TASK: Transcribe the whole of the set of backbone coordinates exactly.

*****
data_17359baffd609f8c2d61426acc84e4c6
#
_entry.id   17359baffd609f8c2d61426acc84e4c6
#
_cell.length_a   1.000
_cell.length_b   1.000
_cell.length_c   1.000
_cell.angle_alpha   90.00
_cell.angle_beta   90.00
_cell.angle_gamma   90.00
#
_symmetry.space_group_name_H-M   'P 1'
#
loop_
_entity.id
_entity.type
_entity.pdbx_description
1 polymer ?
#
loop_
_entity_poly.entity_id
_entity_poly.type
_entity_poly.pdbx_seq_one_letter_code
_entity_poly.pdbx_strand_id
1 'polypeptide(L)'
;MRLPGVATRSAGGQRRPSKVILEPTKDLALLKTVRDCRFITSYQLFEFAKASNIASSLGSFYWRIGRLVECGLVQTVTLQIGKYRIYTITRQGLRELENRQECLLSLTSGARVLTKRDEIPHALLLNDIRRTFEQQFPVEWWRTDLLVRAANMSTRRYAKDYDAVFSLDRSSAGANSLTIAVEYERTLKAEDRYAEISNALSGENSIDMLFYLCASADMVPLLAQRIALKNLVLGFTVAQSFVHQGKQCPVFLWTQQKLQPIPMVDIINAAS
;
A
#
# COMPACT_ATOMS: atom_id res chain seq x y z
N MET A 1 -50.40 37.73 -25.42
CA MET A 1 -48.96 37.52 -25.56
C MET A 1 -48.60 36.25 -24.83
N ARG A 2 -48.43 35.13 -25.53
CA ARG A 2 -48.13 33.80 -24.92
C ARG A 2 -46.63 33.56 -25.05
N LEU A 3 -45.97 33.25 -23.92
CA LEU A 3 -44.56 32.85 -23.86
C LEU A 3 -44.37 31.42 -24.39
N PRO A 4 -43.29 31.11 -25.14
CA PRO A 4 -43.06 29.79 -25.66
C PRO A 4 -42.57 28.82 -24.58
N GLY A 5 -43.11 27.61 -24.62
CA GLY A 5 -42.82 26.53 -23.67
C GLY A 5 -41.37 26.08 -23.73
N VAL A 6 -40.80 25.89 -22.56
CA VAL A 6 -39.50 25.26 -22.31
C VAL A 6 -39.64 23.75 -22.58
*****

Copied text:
data_17359baffd609f8c2d61426acc84e4c6
#
_entry.id   17359baffd609f8c2d61426acc84e4c6
#
_cell.length_a   1.000
_cell.length_b   1.000
_cell.length_c   1.000
_cell.angle_alpha   90.00
_cell.angle_beta   90.00
_cell.angle_gamma   90.00
#
_symmetry.space_group_name_H-M   'P 1'
#
loop_
_entity.id
_entity.type
_entity.pdbx_description
1 polymer ?
#
loop_
_entity_poly.entity_id
_entity_poly.type
_entity_poly.pdbx_seq_one_letter_code
_entity_poly.pdbx_strand_id
1 'polypeptide(L)'
;MRLPGVATRSAGGQRRPSKVILEPTKDLALLKTVRDCRFITSYQLFEFAKASNIASSLGSFYWRIGRLVECGLVQTVTLQIGKYRIYTITRQGLRELENRQECLLSLTSGARVLTKRDEIPHALLLNDIRRTFEQQFPVEWWRTDLLVRAANMSTRRYAKDYDAVFSLDRSSAGANSLTIAVEYERTLKAEDRYAEISNALSGENSIDMLFYLCASADMVPLLAQRIALKNLVLGFTVAQSFVHQGKQCPVFLWTQQKLQPIPMVDIINAAS
;
A
#
# COMPACT_ATOMS: atom_id res chain seq x y z
N MET A 1 -50.40 37.73 -25.42
CA MET A 1 -48.96 37.52 -25.56
C MET A 1 -48.60 36.25 -24.83
N ARG A 2 -48.43 35.13 -25.53
CA ARG A 2 -48.13 33.80 -24.92
C ARG A 2 -46.63 33.56 -25.05
N LEU A 3 -45.97 33.25 -23.92
CA LEU A 3 -44.56 32.85 -23.86
C LEU A 3 -44.37 31.42 -24.39
N PRO A 4 -43.29 31.11 -25.14
CA PRO A 4 -43.06 29.79 -25.66
C PRO A 4 -42.57 28.82 -24.58
N GLY A 5 -43.11 27.61 -24.62
CA GLY A 5 -42.82 26.53 -23.67
C GLY A 5 -41.37 26.08 -23.73
N VAL A 6 -40.80 25.89 -22.56
CA VAL A 6 -39.50 25.26 -22.31
C VAL A 6 -39.64 23.75 -22.58